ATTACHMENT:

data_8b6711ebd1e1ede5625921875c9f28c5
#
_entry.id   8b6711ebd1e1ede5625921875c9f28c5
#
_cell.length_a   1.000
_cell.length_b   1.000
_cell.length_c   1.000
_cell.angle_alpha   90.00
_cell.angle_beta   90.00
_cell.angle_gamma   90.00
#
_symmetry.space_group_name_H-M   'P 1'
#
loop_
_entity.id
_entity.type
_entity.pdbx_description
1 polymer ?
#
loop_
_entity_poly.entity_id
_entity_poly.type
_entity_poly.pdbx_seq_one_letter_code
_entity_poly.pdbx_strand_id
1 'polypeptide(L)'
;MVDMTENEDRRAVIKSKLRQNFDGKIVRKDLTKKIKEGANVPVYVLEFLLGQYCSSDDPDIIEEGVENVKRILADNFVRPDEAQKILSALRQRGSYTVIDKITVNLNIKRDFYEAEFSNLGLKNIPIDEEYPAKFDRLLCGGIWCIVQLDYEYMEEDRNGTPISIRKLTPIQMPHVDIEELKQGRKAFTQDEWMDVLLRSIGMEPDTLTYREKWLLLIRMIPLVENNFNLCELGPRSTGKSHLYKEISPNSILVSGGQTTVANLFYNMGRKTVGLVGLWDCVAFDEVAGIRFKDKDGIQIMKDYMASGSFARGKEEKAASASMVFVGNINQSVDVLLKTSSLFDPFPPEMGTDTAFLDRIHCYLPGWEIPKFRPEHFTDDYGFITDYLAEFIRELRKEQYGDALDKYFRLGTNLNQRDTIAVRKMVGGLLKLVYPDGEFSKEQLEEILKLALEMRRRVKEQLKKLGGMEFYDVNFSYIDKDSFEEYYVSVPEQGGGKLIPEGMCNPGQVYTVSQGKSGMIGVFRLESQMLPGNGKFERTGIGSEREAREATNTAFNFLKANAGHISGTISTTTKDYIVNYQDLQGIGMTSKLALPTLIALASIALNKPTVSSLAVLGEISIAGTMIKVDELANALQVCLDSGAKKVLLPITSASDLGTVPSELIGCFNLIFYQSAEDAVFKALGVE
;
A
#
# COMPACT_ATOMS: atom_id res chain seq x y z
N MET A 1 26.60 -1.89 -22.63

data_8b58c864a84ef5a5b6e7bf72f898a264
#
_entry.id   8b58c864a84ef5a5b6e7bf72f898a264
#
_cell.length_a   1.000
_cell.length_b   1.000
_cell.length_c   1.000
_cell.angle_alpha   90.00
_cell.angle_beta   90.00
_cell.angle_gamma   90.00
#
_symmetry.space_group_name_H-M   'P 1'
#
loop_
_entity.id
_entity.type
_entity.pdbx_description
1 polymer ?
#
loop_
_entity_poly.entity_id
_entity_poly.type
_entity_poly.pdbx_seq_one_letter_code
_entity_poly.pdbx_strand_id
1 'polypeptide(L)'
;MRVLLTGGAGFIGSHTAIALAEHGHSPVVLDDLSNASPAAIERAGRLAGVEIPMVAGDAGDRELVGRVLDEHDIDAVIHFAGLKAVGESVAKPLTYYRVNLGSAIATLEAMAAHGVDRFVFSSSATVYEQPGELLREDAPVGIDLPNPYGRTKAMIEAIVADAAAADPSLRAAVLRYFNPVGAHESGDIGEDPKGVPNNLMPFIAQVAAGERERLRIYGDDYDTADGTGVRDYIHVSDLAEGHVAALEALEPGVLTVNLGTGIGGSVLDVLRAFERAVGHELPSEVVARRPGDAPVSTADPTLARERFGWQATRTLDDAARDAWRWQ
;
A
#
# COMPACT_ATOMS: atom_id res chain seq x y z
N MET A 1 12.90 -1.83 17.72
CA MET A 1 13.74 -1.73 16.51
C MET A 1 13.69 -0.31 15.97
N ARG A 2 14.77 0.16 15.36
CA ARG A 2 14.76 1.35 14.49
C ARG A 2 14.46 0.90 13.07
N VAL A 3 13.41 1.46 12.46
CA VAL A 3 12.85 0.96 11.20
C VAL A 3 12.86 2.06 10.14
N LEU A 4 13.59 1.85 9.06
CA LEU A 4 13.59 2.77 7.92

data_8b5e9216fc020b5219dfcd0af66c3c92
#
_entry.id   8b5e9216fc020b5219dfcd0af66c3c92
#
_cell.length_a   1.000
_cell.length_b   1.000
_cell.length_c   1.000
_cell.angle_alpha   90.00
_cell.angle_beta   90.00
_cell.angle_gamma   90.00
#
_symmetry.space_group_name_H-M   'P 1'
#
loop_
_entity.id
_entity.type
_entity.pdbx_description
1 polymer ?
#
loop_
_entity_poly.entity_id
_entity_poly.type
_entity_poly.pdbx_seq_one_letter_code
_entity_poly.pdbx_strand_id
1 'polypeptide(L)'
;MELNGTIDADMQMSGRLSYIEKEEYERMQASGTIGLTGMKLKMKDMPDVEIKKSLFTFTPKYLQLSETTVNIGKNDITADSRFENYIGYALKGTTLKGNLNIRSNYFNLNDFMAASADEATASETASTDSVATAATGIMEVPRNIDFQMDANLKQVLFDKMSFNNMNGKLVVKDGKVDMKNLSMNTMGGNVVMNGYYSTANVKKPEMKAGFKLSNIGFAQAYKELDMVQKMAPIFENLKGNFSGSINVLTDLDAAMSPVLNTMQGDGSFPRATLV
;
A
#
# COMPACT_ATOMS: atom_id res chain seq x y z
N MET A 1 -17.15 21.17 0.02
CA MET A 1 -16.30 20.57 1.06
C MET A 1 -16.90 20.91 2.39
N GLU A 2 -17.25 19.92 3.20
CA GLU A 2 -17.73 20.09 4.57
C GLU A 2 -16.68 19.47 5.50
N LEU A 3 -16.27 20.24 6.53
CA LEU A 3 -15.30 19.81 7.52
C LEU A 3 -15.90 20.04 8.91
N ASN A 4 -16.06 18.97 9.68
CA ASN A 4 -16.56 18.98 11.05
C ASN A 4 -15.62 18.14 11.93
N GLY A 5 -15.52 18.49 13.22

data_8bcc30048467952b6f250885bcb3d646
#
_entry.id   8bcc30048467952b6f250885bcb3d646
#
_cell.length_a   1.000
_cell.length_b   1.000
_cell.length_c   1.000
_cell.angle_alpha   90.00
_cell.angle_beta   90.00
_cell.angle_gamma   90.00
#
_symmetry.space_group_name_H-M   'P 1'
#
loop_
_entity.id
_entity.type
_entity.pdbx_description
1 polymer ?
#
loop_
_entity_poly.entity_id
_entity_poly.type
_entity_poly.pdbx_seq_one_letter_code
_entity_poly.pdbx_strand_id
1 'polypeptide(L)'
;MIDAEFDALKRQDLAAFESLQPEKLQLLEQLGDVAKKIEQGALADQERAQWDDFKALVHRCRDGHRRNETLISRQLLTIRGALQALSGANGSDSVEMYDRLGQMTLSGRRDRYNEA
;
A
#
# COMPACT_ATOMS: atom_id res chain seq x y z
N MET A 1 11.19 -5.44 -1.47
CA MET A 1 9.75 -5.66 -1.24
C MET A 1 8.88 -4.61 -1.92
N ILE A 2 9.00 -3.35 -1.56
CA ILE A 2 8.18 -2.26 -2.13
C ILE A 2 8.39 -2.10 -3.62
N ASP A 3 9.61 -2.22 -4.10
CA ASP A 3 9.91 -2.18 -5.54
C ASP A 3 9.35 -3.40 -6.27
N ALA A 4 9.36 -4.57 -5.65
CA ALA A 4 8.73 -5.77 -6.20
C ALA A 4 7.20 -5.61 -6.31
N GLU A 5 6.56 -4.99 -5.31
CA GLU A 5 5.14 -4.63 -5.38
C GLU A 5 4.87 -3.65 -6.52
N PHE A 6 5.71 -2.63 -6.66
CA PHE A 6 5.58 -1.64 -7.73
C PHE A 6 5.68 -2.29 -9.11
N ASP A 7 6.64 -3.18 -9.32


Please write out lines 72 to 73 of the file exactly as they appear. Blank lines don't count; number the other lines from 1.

CA LEU A 4 13.59 2.77 7.92

data_8b5e9216fc020b5219dfcd0af66c3c92